Resilience of Small Businesses

What to do when a pandemic has lasted nearly a year and there is little sign of it ending any time soon?  How should struggling businesses act to stay afloat but within the guidelines?  Shockingly perhaps, there are many small firms that are rising to the challenge and showing incredible resilience during this time.

The businesses that are still open are finding new and innovative ways to keep businesses going.  All the while dealing with kids at home and other additional responsibilities.  A lot of eateries are now realizing that takeouts are the best option.  Dining areas have had to remain closed but people still want to enjoy “eating out.”  This way they can do so in a coronavirus-legitimate way and support local businesses.

Many companies have Googled “how much does SEO cost” and are finding ways to make themselves more readily searched online. Since the majority of people are spending far more time online now than ever before, it makes sense that businesses are trying to stay up to date so that people can search for them and find them more easily online.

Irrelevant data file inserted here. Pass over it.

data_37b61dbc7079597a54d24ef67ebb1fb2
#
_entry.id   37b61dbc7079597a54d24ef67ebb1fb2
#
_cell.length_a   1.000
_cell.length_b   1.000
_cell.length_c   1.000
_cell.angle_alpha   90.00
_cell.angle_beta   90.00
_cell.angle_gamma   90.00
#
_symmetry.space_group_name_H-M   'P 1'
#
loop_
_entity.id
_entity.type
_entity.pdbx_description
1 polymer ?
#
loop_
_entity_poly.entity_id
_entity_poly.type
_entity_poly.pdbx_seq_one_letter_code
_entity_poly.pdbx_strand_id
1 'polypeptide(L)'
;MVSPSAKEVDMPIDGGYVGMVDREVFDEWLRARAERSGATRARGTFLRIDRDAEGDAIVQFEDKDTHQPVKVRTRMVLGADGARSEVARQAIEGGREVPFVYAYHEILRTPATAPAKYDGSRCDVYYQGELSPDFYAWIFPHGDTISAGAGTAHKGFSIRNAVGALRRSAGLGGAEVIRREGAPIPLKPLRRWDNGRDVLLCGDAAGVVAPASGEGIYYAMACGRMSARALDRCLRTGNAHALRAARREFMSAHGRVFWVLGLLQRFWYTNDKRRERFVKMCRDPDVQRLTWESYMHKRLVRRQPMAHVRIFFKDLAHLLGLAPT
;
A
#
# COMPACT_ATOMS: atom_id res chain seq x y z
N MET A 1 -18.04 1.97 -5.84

Educational institutes are figuring out ways to teach online since they are not able to teach on campus right now. The advantage of that is that students are able to access more educational opportunities since distance is no longer an issue.

Fashion and clothing companies have adapted by making masks.  Some make masks to match outfits, others create comic masks and still others make headcoverings and masks to go together.  There is so much that can be done.

U.S. Treasuries Fall As Growth Increases

As U.S. growth increases, treasuries have fallen, according to recent data which revealed growth in both business equipment orders as well as home purchases. Meanwhile, Benchmark notes increased yesterday as concerns regarding the Eurozone heighten and reports revealed that U.S. consumer confidence has fallen.
“The Conference Board consumer confidence report is important, but the reaction was probably excessive,” said Alessandro Mercuri  of Lloyd Bank Corporate Markets in London. “We’ve had a streak of stronger data. If we have a softening of concerns in Europe, we might have a bear steepening in the U.S.”